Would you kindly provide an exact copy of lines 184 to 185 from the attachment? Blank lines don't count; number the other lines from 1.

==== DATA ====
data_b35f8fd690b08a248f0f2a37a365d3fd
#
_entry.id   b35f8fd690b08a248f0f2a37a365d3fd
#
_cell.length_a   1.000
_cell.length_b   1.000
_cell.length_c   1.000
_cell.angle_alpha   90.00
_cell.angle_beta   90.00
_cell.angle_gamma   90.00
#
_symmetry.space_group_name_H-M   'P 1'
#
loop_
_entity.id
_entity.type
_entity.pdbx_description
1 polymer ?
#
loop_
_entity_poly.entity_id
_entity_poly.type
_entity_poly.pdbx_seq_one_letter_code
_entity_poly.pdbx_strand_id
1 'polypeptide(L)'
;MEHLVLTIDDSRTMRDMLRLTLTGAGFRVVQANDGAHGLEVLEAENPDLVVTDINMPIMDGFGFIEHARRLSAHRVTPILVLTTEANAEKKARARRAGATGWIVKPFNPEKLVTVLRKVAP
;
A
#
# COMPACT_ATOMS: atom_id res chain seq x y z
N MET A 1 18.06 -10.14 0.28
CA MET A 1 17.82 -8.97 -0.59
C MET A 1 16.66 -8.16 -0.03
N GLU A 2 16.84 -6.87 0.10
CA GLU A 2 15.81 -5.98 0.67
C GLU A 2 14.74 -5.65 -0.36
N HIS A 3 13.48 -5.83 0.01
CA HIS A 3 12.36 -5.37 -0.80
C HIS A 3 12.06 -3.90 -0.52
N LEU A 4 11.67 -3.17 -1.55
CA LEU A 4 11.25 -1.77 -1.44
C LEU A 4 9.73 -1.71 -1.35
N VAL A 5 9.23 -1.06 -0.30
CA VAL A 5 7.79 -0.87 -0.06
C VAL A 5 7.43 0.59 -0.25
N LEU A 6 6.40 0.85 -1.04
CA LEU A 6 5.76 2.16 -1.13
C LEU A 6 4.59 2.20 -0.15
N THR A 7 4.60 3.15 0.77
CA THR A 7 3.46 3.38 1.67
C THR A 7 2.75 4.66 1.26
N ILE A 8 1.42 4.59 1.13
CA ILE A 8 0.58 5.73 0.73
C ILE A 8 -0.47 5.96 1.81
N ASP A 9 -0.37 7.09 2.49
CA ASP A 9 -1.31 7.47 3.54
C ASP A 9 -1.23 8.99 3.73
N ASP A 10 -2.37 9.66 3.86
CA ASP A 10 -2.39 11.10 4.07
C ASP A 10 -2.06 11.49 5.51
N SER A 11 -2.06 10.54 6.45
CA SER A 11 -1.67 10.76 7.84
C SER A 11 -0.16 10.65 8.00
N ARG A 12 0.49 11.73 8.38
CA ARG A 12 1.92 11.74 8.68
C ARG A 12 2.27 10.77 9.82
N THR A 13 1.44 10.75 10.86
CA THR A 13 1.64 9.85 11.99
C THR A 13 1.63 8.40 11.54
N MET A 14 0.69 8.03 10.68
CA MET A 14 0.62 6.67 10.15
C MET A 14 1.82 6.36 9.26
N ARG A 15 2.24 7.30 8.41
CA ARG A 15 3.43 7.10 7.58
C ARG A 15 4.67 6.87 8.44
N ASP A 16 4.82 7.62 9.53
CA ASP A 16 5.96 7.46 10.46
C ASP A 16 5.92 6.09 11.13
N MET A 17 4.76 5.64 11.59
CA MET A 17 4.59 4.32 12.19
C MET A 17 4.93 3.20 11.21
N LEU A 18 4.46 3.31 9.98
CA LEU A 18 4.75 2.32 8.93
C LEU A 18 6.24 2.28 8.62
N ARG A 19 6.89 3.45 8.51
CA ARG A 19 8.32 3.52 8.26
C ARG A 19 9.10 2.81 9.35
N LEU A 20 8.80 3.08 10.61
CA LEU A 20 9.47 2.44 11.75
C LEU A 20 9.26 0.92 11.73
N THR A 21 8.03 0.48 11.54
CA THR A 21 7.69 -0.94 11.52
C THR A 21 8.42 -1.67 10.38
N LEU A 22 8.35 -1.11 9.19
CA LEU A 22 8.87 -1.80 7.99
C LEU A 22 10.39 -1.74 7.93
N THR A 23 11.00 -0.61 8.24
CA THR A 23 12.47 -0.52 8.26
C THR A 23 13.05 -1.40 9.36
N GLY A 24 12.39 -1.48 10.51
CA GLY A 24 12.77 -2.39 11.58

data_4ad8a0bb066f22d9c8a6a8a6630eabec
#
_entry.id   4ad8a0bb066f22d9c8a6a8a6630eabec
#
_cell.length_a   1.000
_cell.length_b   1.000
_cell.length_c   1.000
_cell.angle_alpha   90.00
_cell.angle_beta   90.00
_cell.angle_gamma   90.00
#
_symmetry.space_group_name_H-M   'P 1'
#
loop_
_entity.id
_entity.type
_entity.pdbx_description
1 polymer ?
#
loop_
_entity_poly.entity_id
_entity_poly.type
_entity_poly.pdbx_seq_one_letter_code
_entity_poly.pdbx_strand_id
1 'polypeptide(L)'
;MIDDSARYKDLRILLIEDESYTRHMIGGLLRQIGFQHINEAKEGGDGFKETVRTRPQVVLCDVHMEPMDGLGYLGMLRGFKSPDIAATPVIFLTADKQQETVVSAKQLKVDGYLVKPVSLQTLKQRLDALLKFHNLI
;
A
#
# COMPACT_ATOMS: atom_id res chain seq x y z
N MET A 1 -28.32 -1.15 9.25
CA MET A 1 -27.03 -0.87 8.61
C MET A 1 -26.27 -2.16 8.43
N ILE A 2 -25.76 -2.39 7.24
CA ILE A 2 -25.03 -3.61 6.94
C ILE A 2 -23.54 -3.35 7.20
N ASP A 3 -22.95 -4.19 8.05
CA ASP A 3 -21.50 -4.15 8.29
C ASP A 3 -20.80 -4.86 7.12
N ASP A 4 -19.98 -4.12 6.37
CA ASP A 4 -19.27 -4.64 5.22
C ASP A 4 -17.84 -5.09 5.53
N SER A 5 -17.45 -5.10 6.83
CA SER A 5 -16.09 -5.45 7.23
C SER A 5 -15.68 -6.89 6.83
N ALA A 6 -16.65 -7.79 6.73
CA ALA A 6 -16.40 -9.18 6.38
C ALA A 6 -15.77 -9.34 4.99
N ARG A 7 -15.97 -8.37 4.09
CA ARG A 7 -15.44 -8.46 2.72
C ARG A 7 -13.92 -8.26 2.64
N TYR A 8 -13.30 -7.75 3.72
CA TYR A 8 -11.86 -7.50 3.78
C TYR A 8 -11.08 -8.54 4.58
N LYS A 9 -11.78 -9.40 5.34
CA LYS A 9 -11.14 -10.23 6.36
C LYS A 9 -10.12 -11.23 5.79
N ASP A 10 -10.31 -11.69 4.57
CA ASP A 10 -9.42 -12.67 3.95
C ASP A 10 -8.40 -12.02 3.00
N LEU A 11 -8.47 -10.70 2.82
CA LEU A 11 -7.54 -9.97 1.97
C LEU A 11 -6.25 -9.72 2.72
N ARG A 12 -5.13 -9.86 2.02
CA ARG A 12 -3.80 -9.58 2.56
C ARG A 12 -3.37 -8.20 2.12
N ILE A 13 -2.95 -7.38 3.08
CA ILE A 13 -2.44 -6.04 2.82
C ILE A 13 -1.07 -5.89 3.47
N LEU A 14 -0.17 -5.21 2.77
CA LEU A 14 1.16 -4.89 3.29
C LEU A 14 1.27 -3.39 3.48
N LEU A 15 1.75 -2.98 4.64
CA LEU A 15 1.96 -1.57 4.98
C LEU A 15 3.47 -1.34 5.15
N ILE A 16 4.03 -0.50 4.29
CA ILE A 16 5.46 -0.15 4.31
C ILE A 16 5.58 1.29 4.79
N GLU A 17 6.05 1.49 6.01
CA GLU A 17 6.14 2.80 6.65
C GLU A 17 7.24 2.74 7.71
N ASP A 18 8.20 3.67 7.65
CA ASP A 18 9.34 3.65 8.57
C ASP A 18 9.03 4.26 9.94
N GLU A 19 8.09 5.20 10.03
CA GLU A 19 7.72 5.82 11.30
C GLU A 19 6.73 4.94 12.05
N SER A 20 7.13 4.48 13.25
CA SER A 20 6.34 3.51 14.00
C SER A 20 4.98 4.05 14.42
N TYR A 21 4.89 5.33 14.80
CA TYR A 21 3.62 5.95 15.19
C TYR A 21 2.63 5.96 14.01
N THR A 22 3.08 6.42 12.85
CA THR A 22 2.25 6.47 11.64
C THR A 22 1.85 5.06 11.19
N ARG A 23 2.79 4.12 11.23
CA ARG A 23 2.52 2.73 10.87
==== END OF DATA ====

CA ASP A 18 9.34 3.65 8.57
C ASP A 18 9.03 4.26 9.94